Delta's Outage Stretches for 3 Days

The other day, I wrote about an outage with Delta that was caused by a power failure. At the time, when the issue was first starting, it appeared to be a problem with the power provider in Atlanta. As the CEO of Delta takes responsibility now, the outage seems to not only be Delta's fault, but has become a huge problem for the last 3 days.

Problems began Monday very early when a power problem occurred with a transformer at the data center that also caused a fire. This should have triggered backup systems to kick on, but that was not the case here. Further failures caused the Delta IT teams to completely take down the controlling systems and bring them back up. As Delta did so, more issues came up while trying to bring the system back online.

This is a major black eye for Delta. The company has been spending significant resources to upgrade IT infrastructure and keep things moving forward with new technology trends. The upgrades should have allowed the systems to easily handle such an interruption, but instead has caused days of delays and cancellations. Over the 3 days we've seen issues at Delta, the company has had to cancel 2100 flights. For a company that has just set a new internal record for number of days without a single cancelled flight, this is a huge slap in the face.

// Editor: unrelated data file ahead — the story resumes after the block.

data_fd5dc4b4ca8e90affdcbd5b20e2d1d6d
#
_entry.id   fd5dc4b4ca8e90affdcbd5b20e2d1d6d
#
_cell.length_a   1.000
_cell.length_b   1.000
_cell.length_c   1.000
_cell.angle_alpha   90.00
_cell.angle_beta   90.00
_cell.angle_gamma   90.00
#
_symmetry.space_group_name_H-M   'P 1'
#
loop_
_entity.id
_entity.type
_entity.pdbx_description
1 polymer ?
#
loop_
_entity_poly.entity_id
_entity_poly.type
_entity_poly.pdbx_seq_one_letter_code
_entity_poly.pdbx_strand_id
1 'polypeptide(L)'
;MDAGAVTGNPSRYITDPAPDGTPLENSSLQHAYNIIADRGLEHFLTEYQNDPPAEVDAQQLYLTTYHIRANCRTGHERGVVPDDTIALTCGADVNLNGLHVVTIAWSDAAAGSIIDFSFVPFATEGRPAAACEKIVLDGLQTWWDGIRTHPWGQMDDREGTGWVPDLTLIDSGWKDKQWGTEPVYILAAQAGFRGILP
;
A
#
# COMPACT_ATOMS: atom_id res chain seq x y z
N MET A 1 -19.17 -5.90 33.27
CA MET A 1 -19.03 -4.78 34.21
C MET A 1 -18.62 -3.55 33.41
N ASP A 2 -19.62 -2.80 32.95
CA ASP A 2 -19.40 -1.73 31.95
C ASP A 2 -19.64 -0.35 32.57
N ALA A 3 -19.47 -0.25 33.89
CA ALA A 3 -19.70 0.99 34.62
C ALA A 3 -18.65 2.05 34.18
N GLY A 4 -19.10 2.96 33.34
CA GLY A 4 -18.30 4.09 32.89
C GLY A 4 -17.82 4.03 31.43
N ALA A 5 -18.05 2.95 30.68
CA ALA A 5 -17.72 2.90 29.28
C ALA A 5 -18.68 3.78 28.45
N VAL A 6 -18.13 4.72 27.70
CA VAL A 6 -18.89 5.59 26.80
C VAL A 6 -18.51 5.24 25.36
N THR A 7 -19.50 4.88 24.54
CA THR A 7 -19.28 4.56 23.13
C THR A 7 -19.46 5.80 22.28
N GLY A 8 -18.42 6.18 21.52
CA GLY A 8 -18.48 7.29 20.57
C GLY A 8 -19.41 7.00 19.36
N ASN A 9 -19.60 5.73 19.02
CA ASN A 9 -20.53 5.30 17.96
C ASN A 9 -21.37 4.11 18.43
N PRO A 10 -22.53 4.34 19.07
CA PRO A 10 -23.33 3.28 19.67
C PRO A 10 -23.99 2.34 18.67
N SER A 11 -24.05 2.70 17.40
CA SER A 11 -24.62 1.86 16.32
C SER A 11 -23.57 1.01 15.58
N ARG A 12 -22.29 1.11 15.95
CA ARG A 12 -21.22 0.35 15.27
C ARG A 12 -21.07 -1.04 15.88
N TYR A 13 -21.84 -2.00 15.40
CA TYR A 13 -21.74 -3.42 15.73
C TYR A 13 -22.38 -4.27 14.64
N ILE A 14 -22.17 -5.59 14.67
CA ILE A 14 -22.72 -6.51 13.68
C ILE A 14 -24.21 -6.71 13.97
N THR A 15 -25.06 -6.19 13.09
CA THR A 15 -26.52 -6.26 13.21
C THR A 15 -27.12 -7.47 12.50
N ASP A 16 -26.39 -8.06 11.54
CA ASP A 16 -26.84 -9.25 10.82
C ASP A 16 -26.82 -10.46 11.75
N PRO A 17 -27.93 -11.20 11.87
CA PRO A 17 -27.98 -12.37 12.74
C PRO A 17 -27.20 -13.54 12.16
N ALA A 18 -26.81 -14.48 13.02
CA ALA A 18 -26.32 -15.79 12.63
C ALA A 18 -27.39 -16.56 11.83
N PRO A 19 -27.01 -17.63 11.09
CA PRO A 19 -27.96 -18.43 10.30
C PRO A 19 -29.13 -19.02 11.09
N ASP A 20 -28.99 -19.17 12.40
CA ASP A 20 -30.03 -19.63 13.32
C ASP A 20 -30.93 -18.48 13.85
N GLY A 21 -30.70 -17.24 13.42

Further more, these events seem to be happening more and more often. A very similar situation took down United a short time ago. Backup systems that didn't properly come online causing a day of delays and cancellations.

This is not much of a surprise. I've long followed the technology world. One thing that is very common is for companies to ignore IT and for those (CTO's) running the IT departments to have little to no knowledge of the systems they are helping to run. Money often is funneled to the wrong things, IT administrators suggestions are often overlooked or completely ignored. In turn, the money that is used, is put toward the wrong items.

Delta seems to be no different and is admitting to that now in the wake of these problems. They are questioning if the investment they've been making has been in the right places. Let's hope Delta learns some lessons here and changes their behavior a bit.